The new nation was to have three states, each with a large measure of autonomy but with overall control exercised by Santa Cruz, now named to the office of supreme protector. The authoritarian regime imposed by Santa Cruz brought stability to Bolivia at a time when most countries in Latin America faced widespread unrest.
Later years After resigning from his post as Supreme Protector February 20,Santa Cruz fled to Ecuador from where he plotted unsuccessfully to regain power.
However, the intervention of powerful friends and relatives saved him. An important number of Peruvian politicians opposed to the idea of the Confederation fled to Chilewhere they received support from the powerful Minister Diego Portales.
Santa Cruz commanded units under both Jose de San Martin and Simon Bolivar, became chief of staff for the Peruvian units under the latter, and then was given a series of administrative assignments, first military and then, with the end of fighting, civilian ones.
In he left the seminary and returned to La Paz. During his time in Spain, he joined an American lodge that worked for the independence of America.
There is no biography of Santa Cruz in English, although his career is partially discussed in several general histories of Peru and Bolivia, most notably Frederick B. Encyclopedia of World Biography. Similarly, he promoted the guerrilla organization to sever accesses in Lima.
Flag of the Peru-Bolivian Confederation. Santa Cruz also took part in the Spanish colonial campaigns to suppress the insurrection of Mateo Pumacahua —15further demonstrating his loyalty to the Spanish Crown. Arnade, The Emergence of the Republic of Bolivia His luck ran out at the Battle of La Tablada April 15,where he was captured and taken as prisoner of war to Buenos Aires.
He came back to Peru after he was appointed as accountant and conservative judge in the area of luck and lotteries in the Tribunal Mayor de Cuentas de Limareturned to Peru, via Buenos Airesdecided to support the independence movement.
He sent valuable data on the situation of the royalist forces and helped define the plan of operations of the Army of the Andes to attack the central coast of Peru to penetrate the Alto Peru.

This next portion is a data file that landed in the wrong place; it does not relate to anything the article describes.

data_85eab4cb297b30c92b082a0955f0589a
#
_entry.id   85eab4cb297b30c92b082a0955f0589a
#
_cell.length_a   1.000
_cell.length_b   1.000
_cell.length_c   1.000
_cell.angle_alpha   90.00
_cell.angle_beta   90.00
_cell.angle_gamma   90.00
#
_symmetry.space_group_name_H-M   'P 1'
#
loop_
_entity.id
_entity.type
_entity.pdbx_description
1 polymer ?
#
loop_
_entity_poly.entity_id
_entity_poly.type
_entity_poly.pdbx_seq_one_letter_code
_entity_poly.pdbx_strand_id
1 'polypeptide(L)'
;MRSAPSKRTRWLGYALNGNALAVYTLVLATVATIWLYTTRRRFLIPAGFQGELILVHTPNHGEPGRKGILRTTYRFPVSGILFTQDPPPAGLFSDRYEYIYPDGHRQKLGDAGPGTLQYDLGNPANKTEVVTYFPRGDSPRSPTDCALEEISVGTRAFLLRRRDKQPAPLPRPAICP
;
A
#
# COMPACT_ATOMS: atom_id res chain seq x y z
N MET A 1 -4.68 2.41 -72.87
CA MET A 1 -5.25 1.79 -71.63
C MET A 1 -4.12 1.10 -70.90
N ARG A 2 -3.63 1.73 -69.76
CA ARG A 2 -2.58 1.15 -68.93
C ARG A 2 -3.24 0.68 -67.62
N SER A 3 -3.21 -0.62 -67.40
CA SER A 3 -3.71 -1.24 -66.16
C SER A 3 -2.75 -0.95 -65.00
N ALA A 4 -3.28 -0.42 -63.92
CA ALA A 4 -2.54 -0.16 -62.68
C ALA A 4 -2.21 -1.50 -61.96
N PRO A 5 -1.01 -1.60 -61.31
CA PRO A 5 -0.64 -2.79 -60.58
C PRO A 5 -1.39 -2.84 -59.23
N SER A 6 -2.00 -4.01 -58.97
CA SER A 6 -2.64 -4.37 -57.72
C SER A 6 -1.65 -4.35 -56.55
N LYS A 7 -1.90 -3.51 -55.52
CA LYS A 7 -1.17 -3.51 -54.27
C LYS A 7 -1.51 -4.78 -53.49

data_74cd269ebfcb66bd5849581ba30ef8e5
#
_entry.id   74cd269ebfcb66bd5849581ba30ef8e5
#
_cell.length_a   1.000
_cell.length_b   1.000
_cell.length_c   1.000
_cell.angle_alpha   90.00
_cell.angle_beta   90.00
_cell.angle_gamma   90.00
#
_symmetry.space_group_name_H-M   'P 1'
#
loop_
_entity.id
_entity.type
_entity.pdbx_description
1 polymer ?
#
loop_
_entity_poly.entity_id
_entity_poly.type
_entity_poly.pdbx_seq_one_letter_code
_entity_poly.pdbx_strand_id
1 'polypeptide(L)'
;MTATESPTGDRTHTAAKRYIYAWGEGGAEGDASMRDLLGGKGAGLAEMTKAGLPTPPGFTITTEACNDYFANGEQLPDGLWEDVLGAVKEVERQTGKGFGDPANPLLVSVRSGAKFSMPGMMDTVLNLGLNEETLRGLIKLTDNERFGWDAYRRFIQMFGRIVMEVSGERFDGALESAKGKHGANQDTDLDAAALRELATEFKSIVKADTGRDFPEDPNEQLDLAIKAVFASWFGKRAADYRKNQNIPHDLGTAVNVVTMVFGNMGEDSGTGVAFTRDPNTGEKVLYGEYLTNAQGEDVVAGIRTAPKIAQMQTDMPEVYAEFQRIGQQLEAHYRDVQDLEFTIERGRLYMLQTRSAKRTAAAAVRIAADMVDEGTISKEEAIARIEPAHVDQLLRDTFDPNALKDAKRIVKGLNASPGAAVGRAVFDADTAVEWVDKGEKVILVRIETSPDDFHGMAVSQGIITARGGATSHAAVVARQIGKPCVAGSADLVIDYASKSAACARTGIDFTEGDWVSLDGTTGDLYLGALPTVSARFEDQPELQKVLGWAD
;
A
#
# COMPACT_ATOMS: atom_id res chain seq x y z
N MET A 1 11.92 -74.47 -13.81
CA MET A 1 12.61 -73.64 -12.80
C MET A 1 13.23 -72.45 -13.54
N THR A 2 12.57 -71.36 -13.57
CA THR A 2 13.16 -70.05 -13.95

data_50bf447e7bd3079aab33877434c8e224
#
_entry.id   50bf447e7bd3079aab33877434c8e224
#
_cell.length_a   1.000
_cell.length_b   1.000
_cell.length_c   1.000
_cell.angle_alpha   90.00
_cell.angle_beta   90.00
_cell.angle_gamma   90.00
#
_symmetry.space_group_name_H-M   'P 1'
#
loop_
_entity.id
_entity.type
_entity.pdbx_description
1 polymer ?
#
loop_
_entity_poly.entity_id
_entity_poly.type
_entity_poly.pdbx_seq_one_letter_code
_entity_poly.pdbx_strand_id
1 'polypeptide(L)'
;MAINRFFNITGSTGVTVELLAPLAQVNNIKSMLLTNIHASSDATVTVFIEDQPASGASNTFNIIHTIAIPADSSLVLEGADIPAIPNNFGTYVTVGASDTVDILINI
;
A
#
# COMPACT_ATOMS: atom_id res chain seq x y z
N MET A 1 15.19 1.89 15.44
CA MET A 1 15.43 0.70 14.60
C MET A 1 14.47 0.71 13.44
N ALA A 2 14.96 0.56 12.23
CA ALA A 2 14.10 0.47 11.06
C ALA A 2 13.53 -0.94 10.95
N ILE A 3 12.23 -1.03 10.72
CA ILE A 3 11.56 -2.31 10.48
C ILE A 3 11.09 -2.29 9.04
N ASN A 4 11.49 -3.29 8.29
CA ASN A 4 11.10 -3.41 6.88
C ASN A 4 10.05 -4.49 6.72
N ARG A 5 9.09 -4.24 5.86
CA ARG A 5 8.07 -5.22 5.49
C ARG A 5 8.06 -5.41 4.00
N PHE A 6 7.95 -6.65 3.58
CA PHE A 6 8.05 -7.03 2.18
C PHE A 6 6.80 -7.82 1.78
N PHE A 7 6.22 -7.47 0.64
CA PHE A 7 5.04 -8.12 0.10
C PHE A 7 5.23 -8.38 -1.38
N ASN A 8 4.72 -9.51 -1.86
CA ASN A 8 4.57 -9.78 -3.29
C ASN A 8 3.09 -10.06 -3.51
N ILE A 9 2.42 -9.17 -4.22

Sworn in on May 24,he found a country afflicted by endemic internal disorders and very near to bankruptcy.
After its collapse, he retired from public life until his death in Under his direction, they signed a pact on May 1, which named him Supreme Protector for a ten-year period. On August 23 Bonifacio and his followers assembled at Balintawak and agreed to begin the armed struggle.
In Santa Cruz was invited to intervene and, with the help of Peruvian allies, established the Confederation of Peru and Bolivia.
The union was maintained, although shakily, until earlywhen it was brought to an end by the united efforts of Argentina, Chile, and its Peruvian opponents. Santa Cruz also took part in the Spanish colonial campaigns to suppress the insurrection of Mateo Pumacahuafurther demonstrating his loyalty to the Spanish Crown.Andrés de Santa Cruz y Calahumana (December 5,Huarina, Bolivia – September 25,Beauvoir, France) was President of Peru () and Bolivia ().
He also served as Supreme Protector of the short-lived Peru-Bolivian Confederation (), a political entity created mainly by his personal mi-centre.com: Dec 05, Andres de Santa Cruz was born on Dec. 5,in La Paz, the mestizo son of a Peruvian Creole and a Bolivian Indian heiress. After receiving a Church-directed education in La Paz and Cuzco, he elected to follow his father's army career.
Andrés de Santa Cruz y Calahumana (December 5,Huarina, Bolivia – September 25,Beauvoir, France) was President of Peru () and Bolivia ().
He also served as Supreme Protector of the short-lived Peru-Bolivian Confederation (), a political entity created mainly by his personal endeavors. and Salaverry were thwarted by Andrés de Santa Cruz, a military commander of Spanish-Indian descent who proposed a confederation of Peru and Bolivia.
For three years Santa Cruz, though born in La Paz, was backed by influential groups in Peru and maintained the political union. Further Reading on Andres Bonifacio The best work on Bonifacio's life and career, which synthesizes all previous studies, is Teodoro A.
Agoncillo, The Revolt of the Masses: The Story of Bonifacio and the Katipunan (). Andrés de Santa Cruz y Calahumana (Spanish pronunciation: [ãnˈdɾes ðe ˈsanta kɾuθ]; December 5, in Huarina, Bolivia – September 25, in Beauvoir, France) served as the seventh President of Peru duringthe Interim President of Peru from to and President of Bolivia (–39).Download